How Does Investment Culture Develop in Underdeveloped Nations?

It's all about word of mouth. Show what people can do, and people will apply.

How Does Investment Culture Develop in Underdeveloped Nations?

You’ve most likely seen quite a lot of ads about investments and trading, if you’ve Googled “What is a stock” at least once in your lifetime. The bad news is that Google takes this as your desire to enter the financial market, and then proceeds to bombard you with relevant ads.

It may get annoying sometimes, but in most cases, it’s quite relevant if you’re actually looking for good options.

However, 99.9 percent of the time, you see an ad where an already-successful person is talking about their daily routine. And around 90 percent of those times, it’s a Caucasian man, living somewhere on the Mediterranean with his yacht.

This creates an illusion that only people from Europe or North America like to speculate on stock exchanges or various other financial markets, but that can’t be further from the truth. The volume of people involved in this industry may be a bit bigger in these countries simply due to the population, but the real popularity is showcased in underdeveloped nations, where people are looking for an easy way out of poverty.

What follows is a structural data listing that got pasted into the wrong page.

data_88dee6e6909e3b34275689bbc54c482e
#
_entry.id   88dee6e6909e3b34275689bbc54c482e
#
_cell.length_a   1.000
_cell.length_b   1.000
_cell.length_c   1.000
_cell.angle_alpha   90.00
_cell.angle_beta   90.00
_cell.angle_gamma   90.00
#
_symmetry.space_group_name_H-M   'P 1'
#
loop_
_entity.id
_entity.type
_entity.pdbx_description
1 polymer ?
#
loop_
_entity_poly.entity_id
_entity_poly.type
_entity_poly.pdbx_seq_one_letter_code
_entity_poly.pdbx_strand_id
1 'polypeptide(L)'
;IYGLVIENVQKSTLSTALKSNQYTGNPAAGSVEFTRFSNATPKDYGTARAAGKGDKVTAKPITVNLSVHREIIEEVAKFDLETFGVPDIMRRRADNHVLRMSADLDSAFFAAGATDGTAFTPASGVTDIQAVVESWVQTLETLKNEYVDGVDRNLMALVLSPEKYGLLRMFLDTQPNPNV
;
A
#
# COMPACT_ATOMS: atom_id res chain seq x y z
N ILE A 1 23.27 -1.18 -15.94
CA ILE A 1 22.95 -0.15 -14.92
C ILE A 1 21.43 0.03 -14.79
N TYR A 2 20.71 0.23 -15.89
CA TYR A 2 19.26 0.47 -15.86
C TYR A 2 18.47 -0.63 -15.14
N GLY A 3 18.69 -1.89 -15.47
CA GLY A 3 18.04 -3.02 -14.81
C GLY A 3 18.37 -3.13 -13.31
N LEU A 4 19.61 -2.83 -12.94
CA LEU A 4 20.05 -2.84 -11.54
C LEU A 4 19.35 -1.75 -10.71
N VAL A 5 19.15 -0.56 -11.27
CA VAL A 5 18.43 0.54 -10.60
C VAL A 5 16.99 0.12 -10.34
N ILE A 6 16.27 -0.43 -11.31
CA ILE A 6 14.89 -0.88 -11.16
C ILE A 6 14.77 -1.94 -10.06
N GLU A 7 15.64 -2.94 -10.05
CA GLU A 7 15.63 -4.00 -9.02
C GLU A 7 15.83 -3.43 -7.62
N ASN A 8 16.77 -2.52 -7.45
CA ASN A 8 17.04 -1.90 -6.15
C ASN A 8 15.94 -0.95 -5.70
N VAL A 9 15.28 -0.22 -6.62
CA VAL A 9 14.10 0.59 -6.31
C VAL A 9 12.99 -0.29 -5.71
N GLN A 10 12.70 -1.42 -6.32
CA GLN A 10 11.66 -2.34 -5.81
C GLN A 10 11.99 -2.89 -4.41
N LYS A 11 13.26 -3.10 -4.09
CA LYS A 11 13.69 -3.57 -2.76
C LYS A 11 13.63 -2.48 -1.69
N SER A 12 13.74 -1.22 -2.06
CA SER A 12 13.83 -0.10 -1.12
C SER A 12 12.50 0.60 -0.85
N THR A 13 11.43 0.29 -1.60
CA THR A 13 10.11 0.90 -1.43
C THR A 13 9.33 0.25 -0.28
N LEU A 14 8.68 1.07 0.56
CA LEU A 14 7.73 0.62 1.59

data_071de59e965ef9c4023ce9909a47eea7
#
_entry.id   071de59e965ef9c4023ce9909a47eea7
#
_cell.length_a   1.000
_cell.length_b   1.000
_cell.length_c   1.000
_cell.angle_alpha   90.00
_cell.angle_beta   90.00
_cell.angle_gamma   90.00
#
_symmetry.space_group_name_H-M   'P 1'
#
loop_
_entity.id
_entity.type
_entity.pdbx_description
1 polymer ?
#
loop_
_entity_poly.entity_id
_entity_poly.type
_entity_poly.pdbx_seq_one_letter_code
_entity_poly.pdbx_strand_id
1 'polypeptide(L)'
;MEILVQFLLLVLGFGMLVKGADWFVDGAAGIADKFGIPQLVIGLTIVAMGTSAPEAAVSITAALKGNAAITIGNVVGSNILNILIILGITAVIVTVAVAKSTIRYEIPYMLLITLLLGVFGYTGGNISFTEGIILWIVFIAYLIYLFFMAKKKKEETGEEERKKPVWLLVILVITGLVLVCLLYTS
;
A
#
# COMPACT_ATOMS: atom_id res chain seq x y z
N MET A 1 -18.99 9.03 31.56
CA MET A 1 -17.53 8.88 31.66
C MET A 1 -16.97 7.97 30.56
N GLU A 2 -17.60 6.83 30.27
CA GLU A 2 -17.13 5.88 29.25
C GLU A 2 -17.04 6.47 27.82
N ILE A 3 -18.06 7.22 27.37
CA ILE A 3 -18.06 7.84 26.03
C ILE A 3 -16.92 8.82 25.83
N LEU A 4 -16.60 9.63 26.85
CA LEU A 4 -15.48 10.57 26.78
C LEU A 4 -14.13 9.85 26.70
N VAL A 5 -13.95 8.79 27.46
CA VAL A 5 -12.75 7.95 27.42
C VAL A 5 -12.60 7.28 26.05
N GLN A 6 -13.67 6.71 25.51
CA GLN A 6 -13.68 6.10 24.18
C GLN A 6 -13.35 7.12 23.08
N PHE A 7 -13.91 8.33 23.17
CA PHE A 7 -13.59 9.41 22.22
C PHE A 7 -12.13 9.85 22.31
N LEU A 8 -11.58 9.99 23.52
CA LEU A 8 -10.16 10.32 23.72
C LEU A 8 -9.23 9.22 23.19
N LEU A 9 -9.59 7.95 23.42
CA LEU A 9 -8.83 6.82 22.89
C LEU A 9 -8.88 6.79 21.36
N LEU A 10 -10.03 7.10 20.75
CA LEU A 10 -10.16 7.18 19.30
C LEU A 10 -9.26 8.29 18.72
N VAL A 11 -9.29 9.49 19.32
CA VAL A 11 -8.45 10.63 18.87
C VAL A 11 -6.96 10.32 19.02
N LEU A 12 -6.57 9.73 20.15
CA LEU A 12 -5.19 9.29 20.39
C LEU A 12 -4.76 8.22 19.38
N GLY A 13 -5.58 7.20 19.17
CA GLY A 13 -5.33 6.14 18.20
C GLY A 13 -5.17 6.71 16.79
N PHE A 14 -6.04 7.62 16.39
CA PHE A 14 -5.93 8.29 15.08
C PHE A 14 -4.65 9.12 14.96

Where is investment culture the most popular?

As I mentioned, investment culture is very popular in developing nations, but which developing nation do I have in mind?

Well, there are a couple of them, but most of them seem to be in Africa. Countries like Nigeria, Uganda, Kenya, and most importantly South Africa, are usually the ones most responsible for Google Trends search volumes, and overall interest.

But, why is this so? What determines the popularity of investments in these countries? Well, let’s take a look at the example of South Africa, and how Forex (foreign exchange) managed to boom so easily in this region.

The popularity of Forex in South Africa

Forex hasn’t always been too popular in South Africa. In fact, it can be said that it’s been around seven or eight years since the first real headlines about SA Forex trading came to be.

You see, the people in this country don’t necessarily have the funds to access some of the more demanding Forex brokers from abroad. For example, the minimum deposit is usually $250, which is the average monthly salary in the country for most residents.